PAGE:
1. A fumigation system, comprising: at least one fumigation enclosure comprising an interior space in which products are received and fumigated; a temperature control system associated with the at least one fumigation enclosure and operated to maintain the air temperature of the interior space at a specific pre-determined temperature to prevent exposure of the products enclosed therein to temperature variations during fumigation; a fumigant distribution system associated with the at least one fumigation enclosure and operated to supply a fumigant into the interior space to fumigate the products enclosed therein; a filtration system associated with the at least one fumigation enclosure and operated to: substantially filter the fumigant out from the air of the interior space upon completion of fumigation; and reintroduce the filtered air back into the interior space; and an exhaust system associated with the at least one fumigation enclosure, the exhaust system having: at least one supply duct operated to take in ambient air from outside of the fumigation enclosure, to control temperature of the ambient air taken from the outside, and then to supply the temperature-controlled air to the interior space; and at least one return duct operated to draw air out of the interior space and to exhaust the air outside of the fumigation enclosure.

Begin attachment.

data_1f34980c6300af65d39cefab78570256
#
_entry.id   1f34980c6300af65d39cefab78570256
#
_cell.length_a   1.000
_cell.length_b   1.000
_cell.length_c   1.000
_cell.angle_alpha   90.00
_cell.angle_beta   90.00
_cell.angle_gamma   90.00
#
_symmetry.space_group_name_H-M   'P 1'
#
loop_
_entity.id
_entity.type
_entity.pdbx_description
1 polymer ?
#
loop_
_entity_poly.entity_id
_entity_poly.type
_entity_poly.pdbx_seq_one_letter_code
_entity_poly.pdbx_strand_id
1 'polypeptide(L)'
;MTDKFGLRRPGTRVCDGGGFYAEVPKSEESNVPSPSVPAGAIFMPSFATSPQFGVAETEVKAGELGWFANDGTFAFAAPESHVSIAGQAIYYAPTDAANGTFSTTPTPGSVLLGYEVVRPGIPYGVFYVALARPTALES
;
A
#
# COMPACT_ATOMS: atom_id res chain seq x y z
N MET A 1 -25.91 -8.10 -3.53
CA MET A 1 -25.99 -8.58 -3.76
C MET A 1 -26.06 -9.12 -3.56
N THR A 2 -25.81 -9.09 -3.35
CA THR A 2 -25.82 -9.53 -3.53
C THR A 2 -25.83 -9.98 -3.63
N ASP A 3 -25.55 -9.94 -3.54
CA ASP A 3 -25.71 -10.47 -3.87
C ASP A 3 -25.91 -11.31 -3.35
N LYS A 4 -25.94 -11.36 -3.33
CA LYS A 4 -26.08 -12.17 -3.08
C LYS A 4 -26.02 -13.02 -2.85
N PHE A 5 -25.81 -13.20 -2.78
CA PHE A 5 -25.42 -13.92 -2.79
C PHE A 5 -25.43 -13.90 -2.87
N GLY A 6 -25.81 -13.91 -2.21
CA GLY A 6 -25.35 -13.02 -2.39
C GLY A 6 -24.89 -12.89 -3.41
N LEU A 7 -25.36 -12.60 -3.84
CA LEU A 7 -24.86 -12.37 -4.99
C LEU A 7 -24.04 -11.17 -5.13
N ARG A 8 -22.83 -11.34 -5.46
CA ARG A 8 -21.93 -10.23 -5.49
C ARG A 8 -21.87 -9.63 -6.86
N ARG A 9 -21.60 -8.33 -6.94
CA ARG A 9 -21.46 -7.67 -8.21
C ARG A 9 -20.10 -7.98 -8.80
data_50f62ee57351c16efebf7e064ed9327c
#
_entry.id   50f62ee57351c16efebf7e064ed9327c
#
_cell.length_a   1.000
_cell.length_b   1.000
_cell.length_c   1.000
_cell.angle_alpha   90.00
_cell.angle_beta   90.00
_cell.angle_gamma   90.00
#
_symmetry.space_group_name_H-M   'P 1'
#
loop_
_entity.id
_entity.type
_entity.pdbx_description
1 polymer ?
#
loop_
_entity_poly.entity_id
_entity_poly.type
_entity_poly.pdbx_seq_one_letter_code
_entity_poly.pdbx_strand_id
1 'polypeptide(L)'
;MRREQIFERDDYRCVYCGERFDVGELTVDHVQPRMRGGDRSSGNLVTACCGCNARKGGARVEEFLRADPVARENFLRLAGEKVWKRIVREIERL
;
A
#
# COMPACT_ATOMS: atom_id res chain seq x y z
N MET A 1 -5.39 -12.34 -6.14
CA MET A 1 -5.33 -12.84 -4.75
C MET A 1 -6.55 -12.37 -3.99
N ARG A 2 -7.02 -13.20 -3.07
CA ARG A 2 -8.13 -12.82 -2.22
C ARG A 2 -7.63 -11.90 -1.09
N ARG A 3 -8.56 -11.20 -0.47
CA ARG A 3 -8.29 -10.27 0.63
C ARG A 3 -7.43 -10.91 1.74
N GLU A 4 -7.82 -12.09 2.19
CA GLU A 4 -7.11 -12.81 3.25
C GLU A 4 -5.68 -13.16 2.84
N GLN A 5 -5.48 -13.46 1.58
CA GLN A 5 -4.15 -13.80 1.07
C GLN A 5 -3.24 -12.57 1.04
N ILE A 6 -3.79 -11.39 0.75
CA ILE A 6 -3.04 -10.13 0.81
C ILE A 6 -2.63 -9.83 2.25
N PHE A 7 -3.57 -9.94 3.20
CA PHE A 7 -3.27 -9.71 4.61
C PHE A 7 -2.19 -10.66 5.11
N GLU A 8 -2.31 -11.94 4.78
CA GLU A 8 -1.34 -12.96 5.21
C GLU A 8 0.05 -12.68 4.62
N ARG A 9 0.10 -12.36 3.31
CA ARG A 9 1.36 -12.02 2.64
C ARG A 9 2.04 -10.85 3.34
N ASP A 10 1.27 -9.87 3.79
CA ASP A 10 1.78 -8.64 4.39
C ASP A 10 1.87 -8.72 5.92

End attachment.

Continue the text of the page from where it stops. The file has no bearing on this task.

2. The fumigation system according to claim 1, wherein operation of the temperature control system, fumigant distribution system, filtration system, and exhaust system are controlled through pre-programmed, fully or partially-automated controls.

3. A fumigation system, comprising: at least one stationary fumigation enclosure comprising an interior space in which products are received and fumigated; a temperature control system associated with the at least one fumigation enclosure and operated to maintain the air temperature of the interior space at a specific pre-determined temperature to prevent exposure of the products enclosed therein to temperature variations during fumigation; a fumigant distribution system associated with the at least one fumigation enclosure and operated to supply a fumigant into the interior space to fumigate the products enclosed therein; a filtration system associated with the at least one fumigation enclosure and operated to: substantially filter the fumigant out from the air of the interior space upon completion of fumigation; and reintroduce the filtered air back into the interior space; and an exhaust system associated with the at least one fumigation enclosure, the exhaust system having: at least one supply duct operated to take in ambient air from outside of the fumigation enclosure, to control temperature of the ambient air taken from the outside, and then to supply the temperature-controlled air to the interior space; and at least one return duct operated to draw air out of the interior space and to exhaust the air outside of the fumigation enclosure.